The Volkswagen Caddy has always disguised its cost controls beneath a veneer of high quality materials and tidy manners. Unlike most of today’s LCV which come which cheap and rudimentary interiors, the Caddy had always lead the way with comfortable cabs and top notch build quality.
Without a doubt, the new model represents the peak in Caddy’s history, but the previous model wasn‘t far behind it either.
The third generation of Caddy was based on the Touran platform, which gives it a spacious cabin and a big load area. The vehicle was offered with 2.0 SDI and a 1.9 TDI turbo engines.
In the small LCV realm, the Volkswagen Caddy competes against rivals like the Ford Transit Connect, Citroen Berlingo or Peugeot Partner. The Caddy was always slightly more expensive than its rivals, but its biggest advantage was its standard sliding side door which at its rivals was offered only as an optional feature.
We always liked Volkswagen’s design language as its minimalist style had been considered handsome by many critics. It’s true that the old generation wasn’t as good looking as the new one, but it had a pleasant appearance that inspired solidity. The overall exterior design it’s conservative but not boring featuring a typical Germanic look.
The front features a typical Volkswagen look with an imposing grille and two big headlights. The bumper is slightly oversized and it’s fitted with a big air intake. Compared to the previous model, the third generation takes an evolutionary styling step that’s still easily identifiable as a Caddy.
Compared to the previous model the third generation’s load volume was increased with 300 liters. The vehicle is also fitted with a standard sliding side door and two asymmetrical rear doors which open to a 90 degree angle.
The previous generation Volkswagen Caddy had a payload capacity of 819 kg with a maximum towing capacity of 1500 kg.
The Volkswagen Caddy’s interior is pretty attractive. The dashboard is cleanly styled in the classic Volkswagen idiom, and the plastics and materials present well. The truth is in the touching, though, and where you’d expect some give, there is none.
The Caddy is one of the most spacious models in its segment and it’s better dressed than the majority of its competitors. Hence interior quality, despite the hue and cry, is much better than what you’ll usually find in this class.
Volkswagen’s attention to ergonomics can be seen also in its commercial vehicles and the Caddy makes no exception with every control located within easy reach and an intuitive instrument panel with clear gauges.
Front and side visibility is nothing short of excellent and the A pillars are pretty thin too. You won’t have any complains about the exteriors mirrors either as they offer an adequate rear visibility.
The seats are a bit hard, but they’ll prove comfortable on long runs and there are also plenty adjustments to keep you satisfied.
The storage department finds parity with much of the competition while the standard equipment is pretty generous including remote central locking, reach and rake adjustable steering wheel, heat reflective glass, power steering and a large overhead storage tray.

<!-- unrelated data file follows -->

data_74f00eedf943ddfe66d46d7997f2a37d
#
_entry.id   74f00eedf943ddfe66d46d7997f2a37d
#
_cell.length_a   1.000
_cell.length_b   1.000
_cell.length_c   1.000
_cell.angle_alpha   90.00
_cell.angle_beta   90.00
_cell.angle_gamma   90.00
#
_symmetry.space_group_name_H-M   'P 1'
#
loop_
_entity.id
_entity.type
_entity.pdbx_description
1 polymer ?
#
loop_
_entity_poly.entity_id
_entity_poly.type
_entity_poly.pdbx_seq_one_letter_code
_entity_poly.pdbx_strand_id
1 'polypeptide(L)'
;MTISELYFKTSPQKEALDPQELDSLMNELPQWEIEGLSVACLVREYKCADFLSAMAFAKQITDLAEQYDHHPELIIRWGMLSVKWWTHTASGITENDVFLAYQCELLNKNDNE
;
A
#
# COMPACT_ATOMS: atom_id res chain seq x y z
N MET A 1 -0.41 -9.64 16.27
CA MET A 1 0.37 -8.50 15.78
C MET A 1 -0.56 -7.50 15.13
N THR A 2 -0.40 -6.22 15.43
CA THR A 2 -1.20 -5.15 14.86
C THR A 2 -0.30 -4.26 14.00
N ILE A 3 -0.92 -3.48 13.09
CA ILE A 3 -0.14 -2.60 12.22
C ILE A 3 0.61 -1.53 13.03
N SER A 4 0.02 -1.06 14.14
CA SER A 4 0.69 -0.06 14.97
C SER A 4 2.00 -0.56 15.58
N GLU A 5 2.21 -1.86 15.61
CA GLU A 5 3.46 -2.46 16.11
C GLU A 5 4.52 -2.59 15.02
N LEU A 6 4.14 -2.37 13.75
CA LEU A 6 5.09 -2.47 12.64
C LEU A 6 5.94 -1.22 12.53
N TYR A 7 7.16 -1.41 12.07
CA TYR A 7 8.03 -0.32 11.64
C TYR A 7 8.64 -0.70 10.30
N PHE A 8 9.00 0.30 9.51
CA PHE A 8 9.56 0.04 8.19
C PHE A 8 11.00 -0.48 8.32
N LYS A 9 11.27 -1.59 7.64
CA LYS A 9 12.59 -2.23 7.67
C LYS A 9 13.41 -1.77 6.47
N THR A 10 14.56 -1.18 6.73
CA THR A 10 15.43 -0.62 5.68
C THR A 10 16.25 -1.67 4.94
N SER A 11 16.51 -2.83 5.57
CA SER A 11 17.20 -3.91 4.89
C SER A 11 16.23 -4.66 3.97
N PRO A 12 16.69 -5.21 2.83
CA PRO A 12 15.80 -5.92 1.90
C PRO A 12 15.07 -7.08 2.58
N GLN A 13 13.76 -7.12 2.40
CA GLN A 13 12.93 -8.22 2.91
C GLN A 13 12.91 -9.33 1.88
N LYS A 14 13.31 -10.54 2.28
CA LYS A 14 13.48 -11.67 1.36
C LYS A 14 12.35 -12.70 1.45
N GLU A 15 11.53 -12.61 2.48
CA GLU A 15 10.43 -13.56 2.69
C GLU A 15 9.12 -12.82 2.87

Engines and performance
The 2.0-litre TDI unit can be found at many vehicles across the Volkswagen range, in various versions. The one that equipped the old Caddy developed 138 hp. Powered by this engine, the third generation Volkswagen Caddy was able to hit 100 kmph in 10.6 seconds which is at par with the best competitors.
This unit offers a peak torque of 320 Nm achieved from as low as 1750 rpm offering enough acceleration to let you drive without problems through the city.
The maximum power can be felt after 1500 rpms when the TDI delivers its best performance.
The 1.9 TDI turbo diesel unit delivers a maximum output of 102 hp being able to reach 100 kmph in 13.3 seconds and a top speed of 165 kmph. Both engines are married to a five speed manual transmission.
Ride and handling
The vehicle it’s fitted with a pretty absorbing suspension which is based on the Touran’s setup. Given its utilitarian nature, the Caddy’s ride is surprisingly comfortable, while the rear leaf springs are still also able to cope with different loads without too much fuss.
On road, the Caddy feels more like a passenger car and less like and LCV with an accurate and sharp steering and a pretty limited body roll. It’s true that the steering has a nice weight to it, but tells the driver little about what the wheels are doing.
The stopping power is nothing short of excellent as the Caddy is fitted with all around ventilated disc brakes combined with ABS and EBD.
Other safety features include traction control, standard driver’s airbag and optional passenger and side airbags. Central locking with deadlocks and an immobiliser are also standard, while an alarm is offered as an optional feature.
The third generation Volkswagen Caddy did achieve its mission of delivering good value and maximum functionality.
The vehicle was one of the best built LCVs you’d find in this segment, but this high quality came with a high price as well. Though given its reliability and the proven German quality, the Caddy represents a good choice for the particular buyers interested in driver’s comfort and less for the fleet owners who are mostly interested to cut costs as much as possible leaving the driver’s comfort on the second and even third place.
The old Caddy was also fairly spacious and the engines rewarded you with plenty of punch. The handling was also part of the first class and you’ll also like the ride quality which is surprisingly good for a commercial vehicle.